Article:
Calculate your risk of PWN infection

General

North American pest that can devastate non-native regions

B. xylophilus (Source Jon Eisenback)

B. xylophilus (Source Jon Eisenback)

Pine wood nematode (PWN), Bursaphelenchus xylophilus, is a major threat to European forests, particularly following its establishment in Portugal and that even with stringent measures the pest has continued to spread and kill pine trees both their and in neighbouring Spain, where it is under eradication.
The classification of PWN as a 'highly significant threat' follows its track record of killing pine trees in Japan, where tree deaths were noted in the 19th century, China, 1982; Korea,1988; Taiwan, 1985 and most recently Portugal,1999; Madeira, 2009; with four separate incursions into Spain between 2008-2013.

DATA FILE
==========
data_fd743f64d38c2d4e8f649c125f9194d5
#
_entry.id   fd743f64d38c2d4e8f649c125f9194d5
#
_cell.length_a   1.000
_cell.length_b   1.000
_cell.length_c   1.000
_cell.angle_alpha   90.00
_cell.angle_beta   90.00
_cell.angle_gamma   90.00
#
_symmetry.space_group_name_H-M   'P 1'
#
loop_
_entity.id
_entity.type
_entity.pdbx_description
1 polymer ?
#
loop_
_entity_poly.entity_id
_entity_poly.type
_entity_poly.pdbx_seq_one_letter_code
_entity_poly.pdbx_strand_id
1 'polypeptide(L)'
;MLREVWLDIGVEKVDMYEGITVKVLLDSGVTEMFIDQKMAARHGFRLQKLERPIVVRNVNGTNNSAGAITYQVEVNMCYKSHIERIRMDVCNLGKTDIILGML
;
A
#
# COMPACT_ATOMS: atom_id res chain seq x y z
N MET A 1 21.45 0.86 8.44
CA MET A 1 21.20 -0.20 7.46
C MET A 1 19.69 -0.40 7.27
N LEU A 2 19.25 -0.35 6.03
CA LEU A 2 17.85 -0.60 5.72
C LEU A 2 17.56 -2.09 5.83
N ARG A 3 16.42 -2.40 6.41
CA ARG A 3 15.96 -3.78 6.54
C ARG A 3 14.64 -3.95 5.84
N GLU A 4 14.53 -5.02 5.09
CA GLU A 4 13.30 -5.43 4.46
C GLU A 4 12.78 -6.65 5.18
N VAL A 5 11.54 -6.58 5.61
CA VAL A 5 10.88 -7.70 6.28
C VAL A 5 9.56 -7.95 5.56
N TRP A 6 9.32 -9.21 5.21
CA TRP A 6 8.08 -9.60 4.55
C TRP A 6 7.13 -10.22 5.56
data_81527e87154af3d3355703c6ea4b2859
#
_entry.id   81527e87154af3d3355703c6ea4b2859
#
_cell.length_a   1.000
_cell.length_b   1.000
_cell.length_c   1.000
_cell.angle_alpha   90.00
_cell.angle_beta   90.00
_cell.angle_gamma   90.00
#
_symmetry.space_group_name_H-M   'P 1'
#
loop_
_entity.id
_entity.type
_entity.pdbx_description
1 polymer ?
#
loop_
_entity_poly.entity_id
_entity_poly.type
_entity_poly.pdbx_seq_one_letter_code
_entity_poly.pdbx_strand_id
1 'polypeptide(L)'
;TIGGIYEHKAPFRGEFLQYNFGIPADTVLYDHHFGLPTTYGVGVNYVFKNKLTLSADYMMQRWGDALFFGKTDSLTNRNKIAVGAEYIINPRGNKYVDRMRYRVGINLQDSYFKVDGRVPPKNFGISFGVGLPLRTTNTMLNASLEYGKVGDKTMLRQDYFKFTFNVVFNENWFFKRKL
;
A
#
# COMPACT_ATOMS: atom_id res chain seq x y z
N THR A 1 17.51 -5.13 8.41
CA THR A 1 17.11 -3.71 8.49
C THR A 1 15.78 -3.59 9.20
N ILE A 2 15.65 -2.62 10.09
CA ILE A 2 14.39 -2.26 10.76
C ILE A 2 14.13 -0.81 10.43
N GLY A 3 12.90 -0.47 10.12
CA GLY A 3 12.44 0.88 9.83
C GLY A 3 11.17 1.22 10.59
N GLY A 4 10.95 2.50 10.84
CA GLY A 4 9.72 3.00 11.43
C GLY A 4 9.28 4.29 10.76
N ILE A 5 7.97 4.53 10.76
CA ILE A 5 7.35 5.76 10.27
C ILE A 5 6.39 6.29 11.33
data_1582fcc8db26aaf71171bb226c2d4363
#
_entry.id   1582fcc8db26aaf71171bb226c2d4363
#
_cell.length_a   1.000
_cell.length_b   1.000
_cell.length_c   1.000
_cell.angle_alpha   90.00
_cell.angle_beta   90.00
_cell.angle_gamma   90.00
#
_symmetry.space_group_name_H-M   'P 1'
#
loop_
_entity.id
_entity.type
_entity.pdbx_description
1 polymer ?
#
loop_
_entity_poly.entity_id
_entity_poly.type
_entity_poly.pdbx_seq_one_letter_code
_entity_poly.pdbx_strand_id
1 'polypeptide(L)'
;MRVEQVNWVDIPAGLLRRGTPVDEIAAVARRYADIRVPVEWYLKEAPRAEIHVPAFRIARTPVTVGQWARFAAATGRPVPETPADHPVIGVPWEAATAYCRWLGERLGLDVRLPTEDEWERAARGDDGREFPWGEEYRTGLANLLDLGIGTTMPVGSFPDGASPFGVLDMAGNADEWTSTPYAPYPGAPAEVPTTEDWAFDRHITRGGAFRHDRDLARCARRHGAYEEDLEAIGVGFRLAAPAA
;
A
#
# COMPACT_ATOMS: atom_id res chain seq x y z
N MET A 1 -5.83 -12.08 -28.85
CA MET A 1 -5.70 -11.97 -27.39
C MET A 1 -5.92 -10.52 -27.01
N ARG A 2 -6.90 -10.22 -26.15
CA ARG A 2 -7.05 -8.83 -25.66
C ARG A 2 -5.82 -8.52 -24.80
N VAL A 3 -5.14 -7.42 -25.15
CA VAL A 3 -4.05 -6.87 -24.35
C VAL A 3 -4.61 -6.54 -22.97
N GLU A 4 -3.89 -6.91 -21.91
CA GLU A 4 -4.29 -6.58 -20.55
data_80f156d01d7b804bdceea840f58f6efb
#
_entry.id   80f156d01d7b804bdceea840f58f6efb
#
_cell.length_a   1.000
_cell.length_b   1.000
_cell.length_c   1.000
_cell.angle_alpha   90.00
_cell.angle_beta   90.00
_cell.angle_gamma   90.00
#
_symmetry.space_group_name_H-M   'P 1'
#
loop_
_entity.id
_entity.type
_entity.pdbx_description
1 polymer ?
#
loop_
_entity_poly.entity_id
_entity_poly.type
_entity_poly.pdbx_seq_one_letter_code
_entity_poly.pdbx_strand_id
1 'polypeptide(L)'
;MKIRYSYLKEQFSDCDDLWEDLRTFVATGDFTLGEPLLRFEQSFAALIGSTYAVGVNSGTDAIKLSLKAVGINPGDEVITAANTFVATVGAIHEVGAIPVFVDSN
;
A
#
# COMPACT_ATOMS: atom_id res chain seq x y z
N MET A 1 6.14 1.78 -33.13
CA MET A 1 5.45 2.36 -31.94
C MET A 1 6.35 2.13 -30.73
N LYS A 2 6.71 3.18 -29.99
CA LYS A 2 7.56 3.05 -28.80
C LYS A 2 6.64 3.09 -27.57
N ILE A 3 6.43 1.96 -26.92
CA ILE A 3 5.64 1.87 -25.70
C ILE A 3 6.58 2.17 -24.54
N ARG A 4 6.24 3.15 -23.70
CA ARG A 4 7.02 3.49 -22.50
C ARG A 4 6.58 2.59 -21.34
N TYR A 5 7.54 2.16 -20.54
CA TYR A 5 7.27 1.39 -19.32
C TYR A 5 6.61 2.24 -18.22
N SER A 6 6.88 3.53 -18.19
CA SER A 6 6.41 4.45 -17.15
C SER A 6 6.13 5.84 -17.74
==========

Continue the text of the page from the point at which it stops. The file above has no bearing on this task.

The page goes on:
In all countries there has been extensive tree mortality.

In Japan annual losses of pine trees peaked at 2.5 million m3 in the early 1980s and are now around an average of about 1.0 million m3.

Faced with this evidence of direct and indirect financial effects, combined with environmental and social impacts, there is an urgent need to develop the most effective pest management strategies to deal both with established outbreaks and for early detection and eradication of incipient infestations.
     
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